29. 5 out of 5

    Imad

    I believe that this book to lose a big deal about how the american policy is working and middle east , when it comes to the middle east the relation between our country's in the arab world and other countries such as the united states of america particularly are always measured by religious differences which makes it difficult that some point to look at the common side between us and other countries specially that fanatics always have the loudest voices in the region. Cineworld now there's a lot I believe that this book to lose a big deal about how the american policy is working and middle east , when it comes to the middle east the relation between our country's in the arab world and other countries such as the united states of america particularly are always measured by religious differences which makes it difficult that some point to look at the common side between us and other countries specially that fanatics always have the loudest voices in the region. Cineworld now there's a lot of point of views that tells us nothing is completely true nothing is completely wrong and i believe that we can reach a state that is in between to would help everyone be connected and understand each other today we're living in a world that is full of diversity and i believe it's not impossible to realise diversity in our arab world. Our arab world long suffered from point of views that are obsessed with the conspiracy theory witches one huge reason that there is this gap between our country's and the other part of the world and i believe that that religion plays a big role in ir specially if it's not understood clearly and if it's been held in hands of the wrong people because i believe that islam christianity judaism muhammad jesus and moses are all perfect but we are not and this is the main problem hear that we're comparing ourselves to them and then comparing our souls to the other part of the world not seeing that all of us incomplete and imperfect as jesus or muhammad that's the main problem thus this book suggest that we have to put some parameters that could connect us in the future and which are mainly based on the fact that every human being has a value that makes them equal to everyone regardless to their religion or nationality or anything else and i believe that religion is not something that could stand in the way of peace since it calles for this as if in a way or another it is calling for democracy that madeleine albright talked and illustrated in her book.

  30. 5 out of 5

    Jarrodtrainque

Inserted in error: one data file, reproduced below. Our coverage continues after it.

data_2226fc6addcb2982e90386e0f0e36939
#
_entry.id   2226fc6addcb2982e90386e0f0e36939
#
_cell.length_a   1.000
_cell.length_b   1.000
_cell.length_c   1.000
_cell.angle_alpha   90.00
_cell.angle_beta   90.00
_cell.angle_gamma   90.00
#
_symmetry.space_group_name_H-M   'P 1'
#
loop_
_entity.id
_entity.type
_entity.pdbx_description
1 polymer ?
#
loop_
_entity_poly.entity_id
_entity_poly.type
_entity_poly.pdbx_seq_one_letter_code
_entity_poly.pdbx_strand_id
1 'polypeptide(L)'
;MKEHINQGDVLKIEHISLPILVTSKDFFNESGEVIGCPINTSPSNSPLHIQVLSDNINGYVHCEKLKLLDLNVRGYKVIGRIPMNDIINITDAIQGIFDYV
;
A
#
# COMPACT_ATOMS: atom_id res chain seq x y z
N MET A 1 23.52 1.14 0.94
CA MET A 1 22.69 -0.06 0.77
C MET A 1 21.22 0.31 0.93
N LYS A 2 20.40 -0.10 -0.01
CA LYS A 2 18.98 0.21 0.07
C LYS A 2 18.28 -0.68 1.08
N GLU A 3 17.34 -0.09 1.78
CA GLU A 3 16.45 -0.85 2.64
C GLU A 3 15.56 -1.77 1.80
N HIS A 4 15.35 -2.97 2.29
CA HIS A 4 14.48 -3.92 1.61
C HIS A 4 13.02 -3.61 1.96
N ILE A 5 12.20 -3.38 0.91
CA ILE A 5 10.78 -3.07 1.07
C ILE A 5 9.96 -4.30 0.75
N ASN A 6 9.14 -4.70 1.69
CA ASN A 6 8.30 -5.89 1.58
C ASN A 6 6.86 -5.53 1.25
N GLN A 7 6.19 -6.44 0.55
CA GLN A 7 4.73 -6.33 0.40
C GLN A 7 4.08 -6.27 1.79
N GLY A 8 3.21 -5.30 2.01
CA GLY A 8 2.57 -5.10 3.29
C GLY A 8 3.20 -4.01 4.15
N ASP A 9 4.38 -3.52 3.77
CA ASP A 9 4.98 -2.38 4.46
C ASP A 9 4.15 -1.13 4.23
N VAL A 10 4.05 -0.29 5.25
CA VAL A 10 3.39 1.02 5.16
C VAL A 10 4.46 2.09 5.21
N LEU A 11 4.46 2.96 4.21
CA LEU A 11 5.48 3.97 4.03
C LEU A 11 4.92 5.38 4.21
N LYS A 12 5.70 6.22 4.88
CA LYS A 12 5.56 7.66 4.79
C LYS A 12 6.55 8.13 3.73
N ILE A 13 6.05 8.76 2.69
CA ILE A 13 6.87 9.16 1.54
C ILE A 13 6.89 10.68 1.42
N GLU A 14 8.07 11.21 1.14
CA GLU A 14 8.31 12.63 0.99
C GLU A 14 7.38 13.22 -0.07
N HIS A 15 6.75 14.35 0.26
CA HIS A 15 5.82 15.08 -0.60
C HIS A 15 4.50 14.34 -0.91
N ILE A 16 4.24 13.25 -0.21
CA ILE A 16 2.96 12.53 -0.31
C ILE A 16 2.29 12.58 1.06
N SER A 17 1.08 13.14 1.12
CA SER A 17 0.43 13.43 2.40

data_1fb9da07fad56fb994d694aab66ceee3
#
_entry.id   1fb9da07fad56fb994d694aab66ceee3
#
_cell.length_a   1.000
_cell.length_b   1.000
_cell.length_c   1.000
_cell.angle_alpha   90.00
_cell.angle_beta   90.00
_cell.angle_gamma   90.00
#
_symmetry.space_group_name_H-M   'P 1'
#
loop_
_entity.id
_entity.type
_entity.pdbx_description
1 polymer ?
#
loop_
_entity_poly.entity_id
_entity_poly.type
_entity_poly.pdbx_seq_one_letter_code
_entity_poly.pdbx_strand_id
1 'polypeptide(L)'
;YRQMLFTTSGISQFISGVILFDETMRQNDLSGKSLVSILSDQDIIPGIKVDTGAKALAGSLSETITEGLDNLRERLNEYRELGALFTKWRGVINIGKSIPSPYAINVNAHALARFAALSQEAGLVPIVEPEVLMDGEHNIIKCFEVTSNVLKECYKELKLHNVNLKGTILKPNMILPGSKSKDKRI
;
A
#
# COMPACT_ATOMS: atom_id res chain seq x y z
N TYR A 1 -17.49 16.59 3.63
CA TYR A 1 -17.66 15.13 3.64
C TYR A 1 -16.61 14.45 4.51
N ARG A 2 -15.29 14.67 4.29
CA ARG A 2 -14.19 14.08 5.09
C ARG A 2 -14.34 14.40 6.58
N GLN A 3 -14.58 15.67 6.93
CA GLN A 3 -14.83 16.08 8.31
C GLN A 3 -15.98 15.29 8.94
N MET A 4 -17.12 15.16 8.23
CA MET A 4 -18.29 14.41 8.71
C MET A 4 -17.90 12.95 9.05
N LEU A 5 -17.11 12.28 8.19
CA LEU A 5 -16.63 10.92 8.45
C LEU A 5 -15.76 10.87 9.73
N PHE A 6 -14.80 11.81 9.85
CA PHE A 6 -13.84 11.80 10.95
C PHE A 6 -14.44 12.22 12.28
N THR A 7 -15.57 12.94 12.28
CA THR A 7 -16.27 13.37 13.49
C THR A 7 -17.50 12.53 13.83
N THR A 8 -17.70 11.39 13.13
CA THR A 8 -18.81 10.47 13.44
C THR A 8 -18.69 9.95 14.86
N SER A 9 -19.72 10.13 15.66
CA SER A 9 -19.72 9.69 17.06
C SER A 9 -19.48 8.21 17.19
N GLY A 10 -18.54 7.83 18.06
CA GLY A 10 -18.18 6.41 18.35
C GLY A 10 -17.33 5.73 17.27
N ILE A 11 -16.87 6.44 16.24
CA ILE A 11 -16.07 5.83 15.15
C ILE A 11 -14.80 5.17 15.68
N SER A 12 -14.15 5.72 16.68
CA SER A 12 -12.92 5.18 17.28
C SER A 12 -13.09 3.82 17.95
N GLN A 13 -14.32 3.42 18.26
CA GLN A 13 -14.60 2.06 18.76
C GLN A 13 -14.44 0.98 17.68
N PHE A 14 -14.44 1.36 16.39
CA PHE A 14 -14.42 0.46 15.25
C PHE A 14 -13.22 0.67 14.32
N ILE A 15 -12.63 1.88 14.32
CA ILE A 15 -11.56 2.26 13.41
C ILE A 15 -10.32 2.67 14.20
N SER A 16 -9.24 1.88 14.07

Does America, as George W. Bush has proclaimed, have a special mission, derived from God, to bring liberty and democracy to the world? How much influence does the Christian right have over U.S. foreign policy? And how should America deal with violent Islamist extremists?/ Madeleine Albright, the former secretary of state and bestselling author of Madam Secretary, offers a thoughtful and often surprising look at the role of religion in shaping America's approach to the world. Drawing upon her exp Does America, as George W. Bush has proclaimed, have a special mission, derived from God, to bring liberty and democracy to the world? How much influence does the Christian right have over U.S. foreign policy? And how should America deal with violent Islamist extremists?/ Madeleine Albright, the former secretary of state and bestselling author of Madam Secretary, offers a thoughtful and often surprising look at the role of religion in shaping America's approach to the world. Drawing upon her experiences while in office and her own deepest beliefs about morality, the United States, and the present state of world affairs, a woman noted for plain speaking offers her thoughts about the most controversial topics of our time./ In The Mighty and the Almighty, Madeleine Albright examines the profound impact of religion on America's view of itself, the effect on U.S. policy of the rise of the Christian right, the Bush administration's successes and failures in responding to 9//11, the challenges posed by the war in Iraq, and the importance of understanding Islam. She offers a balanced but, when necessary, devastating analysis of U.S. strategy and condemns those of all faiths who exploit religious fervor to create divisions or enhance their own power./ In this illuminating account, Albright argues that, to be effective, U.S. policy-makers must understand the power and place of religion in motivating others and in coloring how American actions are perceived. Defying the conventional wisdom, she suggests not only that religion and politics are inseparable, but that their partnership, when properly harnessed, can be a force for justice and peace./